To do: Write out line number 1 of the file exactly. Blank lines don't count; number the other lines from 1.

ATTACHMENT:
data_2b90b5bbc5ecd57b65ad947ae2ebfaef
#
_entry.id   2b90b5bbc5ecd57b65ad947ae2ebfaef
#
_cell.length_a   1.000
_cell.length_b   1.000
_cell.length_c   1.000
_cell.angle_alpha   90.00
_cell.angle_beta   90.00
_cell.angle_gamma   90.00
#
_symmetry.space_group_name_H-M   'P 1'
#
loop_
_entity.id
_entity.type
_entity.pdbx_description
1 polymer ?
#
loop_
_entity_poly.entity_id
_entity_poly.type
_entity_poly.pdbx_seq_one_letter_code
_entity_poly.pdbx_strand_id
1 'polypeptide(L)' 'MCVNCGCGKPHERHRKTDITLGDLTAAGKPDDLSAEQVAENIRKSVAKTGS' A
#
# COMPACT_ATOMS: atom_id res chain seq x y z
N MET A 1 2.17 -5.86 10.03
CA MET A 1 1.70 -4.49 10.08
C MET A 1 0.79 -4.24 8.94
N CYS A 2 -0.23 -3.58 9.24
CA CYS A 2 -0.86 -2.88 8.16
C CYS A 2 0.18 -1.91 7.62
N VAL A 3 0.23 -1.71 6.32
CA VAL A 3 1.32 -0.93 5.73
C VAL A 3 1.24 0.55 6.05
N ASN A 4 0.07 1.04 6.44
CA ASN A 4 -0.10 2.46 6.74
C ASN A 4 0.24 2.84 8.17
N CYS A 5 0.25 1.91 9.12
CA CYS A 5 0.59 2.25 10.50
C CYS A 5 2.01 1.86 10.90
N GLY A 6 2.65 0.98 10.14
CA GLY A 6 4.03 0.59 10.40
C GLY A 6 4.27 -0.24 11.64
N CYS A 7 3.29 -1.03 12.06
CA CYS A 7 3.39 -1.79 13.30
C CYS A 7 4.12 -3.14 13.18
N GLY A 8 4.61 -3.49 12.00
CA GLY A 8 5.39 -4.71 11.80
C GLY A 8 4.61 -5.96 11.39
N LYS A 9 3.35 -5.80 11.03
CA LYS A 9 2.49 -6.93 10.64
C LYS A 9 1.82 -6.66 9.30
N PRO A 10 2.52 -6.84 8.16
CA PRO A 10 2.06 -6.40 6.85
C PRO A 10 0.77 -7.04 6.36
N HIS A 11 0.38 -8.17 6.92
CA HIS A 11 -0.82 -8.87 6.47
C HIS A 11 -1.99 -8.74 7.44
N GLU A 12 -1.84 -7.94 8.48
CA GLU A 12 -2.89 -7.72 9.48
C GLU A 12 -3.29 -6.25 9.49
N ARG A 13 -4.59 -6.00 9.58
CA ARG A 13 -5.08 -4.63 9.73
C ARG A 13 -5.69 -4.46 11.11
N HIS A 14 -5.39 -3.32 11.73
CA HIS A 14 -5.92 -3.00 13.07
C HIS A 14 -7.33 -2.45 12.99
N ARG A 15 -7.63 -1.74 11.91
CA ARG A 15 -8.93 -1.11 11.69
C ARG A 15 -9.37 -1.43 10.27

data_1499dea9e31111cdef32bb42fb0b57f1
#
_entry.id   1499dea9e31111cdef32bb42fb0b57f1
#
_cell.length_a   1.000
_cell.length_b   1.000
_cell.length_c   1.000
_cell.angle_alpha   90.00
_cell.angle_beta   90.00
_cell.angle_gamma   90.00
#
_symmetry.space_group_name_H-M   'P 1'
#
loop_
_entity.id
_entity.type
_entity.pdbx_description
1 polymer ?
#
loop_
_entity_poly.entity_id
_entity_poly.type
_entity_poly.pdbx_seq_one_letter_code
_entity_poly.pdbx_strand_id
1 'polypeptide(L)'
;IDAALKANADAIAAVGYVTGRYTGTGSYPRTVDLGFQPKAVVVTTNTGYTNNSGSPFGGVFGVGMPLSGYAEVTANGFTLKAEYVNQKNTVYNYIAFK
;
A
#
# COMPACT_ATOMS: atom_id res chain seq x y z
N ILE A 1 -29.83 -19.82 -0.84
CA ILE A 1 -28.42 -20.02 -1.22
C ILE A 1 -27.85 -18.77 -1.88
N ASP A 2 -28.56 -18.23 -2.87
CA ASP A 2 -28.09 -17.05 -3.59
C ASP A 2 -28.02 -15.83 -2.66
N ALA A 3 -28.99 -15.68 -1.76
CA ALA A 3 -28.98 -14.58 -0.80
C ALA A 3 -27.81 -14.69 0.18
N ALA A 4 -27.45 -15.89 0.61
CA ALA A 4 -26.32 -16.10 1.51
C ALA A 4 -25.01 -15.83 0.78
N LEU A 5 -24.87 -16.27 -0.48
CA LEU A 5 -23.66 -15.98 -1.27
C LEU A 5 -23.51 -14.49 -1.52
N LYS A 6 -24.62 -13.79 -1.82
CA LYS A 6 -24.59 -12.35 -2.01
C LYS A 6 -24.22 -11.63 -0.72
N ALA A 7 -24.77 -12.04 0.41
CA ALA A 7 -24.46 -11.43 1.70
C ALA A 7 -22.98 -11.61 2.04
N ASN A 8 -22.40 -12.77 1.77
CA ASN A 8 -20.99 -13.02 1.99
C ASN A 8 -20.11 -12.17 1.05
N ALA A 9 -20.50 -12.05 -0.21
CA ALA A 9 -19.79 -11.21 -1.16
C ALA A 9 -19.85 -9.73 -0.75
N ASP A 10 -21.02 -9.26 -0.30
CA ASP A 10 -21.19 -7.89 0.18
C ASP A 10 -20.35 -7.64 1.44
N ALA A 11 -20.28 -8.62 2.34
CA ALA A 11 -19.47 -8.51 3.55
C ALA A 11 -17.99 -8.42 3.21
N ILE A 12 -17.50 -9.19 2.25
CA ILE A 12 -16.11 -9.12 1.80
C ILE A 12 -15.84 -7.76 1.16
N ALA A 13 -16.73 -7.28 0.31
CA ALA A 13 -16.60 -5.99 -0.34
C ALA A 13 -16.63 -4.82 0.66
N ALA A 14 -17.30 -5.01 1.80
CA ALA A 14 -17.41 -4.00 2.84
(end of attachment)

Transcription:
data_2b90b5bbc5ecd57b65ad947ae2ebfaef